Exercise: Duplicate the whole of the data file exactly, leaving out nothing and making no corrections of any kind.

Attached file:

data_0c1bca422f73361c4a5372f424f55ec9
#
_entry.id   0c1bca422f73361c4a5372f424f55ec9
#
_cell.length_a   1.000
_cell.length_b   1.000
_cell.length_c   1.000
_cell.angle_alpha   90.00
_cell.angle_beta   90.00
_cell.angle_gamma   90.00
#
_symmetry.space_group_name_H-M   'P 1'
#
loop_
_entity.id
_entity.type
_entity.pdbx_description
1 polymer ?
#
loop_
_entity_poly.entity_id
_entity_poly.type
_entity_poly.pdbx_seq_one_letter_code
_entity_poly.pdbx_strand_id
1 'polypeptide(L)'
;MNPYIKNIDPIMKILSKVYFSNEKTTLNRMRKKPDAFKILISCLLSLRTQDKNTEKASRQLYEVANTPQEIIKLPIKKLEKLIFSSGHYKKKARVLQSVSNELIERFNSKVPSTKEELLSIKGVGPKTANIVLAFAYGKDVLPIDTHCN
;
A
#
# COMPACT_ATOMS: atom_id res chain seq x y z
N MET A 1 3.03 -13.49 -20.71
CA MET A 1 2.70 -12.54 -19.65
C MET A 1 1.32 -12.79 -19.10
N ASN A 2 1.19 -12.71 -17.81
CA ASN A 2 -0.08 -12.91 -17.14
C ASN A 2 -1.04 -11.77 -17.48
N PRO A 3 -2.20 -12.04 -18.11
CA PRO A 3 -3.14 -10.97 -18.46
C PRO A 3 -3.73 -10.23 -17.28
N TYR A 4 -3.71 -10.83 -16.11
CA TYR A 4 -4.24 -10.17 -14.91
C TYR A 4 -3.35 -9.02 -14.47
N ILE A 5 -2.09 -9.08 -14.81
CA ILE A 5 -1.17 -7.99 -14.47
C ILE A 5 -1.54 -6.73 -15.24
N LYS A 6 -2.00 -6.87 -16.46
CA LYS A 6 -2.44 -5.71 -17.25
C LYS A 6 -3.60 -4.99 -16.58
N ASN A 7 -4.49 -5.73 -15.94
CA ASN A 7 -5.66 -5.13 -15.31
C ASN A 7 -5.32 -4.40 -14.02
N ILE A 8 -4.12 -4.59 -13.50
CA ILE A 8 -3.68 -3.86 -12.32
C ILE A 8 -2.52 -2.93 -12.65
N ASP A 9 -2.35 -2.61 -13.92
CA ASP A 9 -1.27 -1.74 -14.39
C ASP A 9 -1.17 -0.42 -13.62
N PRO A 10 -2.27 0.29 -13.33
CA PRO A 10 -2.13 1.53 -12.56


data_0c1bca422f73361c4a5372f424f55ec9
#
_entry.id   0c1bca422f73361c4a5372f424f55ec9
#
_cell.length_a   1.000
_cell.length_b   1.000
_cell.length_c   1.000
_cell.angle_alpha   90.00
_cell.angle_beta   90.00
_cell.angle_gamma   90.00
#
_symmetry.space_group_name_H-M   'P 1'
#
loop_
_entity.id
_entity.type
_entity.pdbx_description
1 polymer ?
#
loop_
_entity_poly.entity_id
_entity_poly.type
_entity_poly.pdbx_seq_one_letter_code
_entity_poly.pdbx_strand_id
1 'polypeptide(L)'
;MNPYIKNIDPIMKILSKVYFSNEKTTLNRMRKKPDAFKILISCLLSLRTQDKNTEKASRQLYEVANTPQEIIKLPIKKLEKLIFSSGHYKKKARVLQSVSNELIERFNSKVPSTKEELLSIKGVGPKTANIVLAFAYGKDVLPIDTHCN
;
A
#
# COMPACT_ATOMS: atom_id res chain seq x y z
N MET A 1 3.03 -13.49 -20.71
CA MET A 1 2.70 -12.54 -19.65
C MET A 1 1.32 -12.79 -19.10
N ASN A 2 1.19 -12.71 -17.81
CA ASN A 2 -0.08 -12.91 -17.14
C ASN A 2 -1.04 -11.77 -17.48
N PRO A 3 -2.20 -12.04 -18.11
CA PRO A 3 -3.14 -10.97 -18.46
C PRO A 3 -3.73 -10.23 -17.28
N TYR A 4 -3.71 -10.83 -16.11
CA TYR A 4 -4.24 -10.17 -14.91
C TYR A 4 -3.35 -9.02 -14.47
N ILE A 5 -2.09 -9.08 -14.81
CA ILE A 5 -1.17 -7.99 -14.47
C ILE A 5 -1.54 -6.73 -15.24
N LYS A 6 -2.00 -6.87 -16.46
CA LYS A 6 -2.44 -5.71 -17.25
C LYS A 6 -3.60 -4.99 -16.58
N ASN A 7 -4.49 -5.73 -15.94
CA ASN A 7 -5.66 -5.13 -15.31
C ASN A 7 -5.32 -4.40 -14.02
N ILE A 8 -4.12 -4.59 -13.50
CA ILE A 8 -3.68 -3.86 -12.32
C ILE A 8 -2.52 -2.93 -12.65
N ASP A 9 -2.35 -2.61 -13.92
CA ASP A 9 -1.27 -1.74 -14.39
C ASP A 9 -1.17 -0.42 -13.62
N PRO A 10 -2.27 0.29 -13.33
CA PRO A 10 -2.13 1.53 -12.56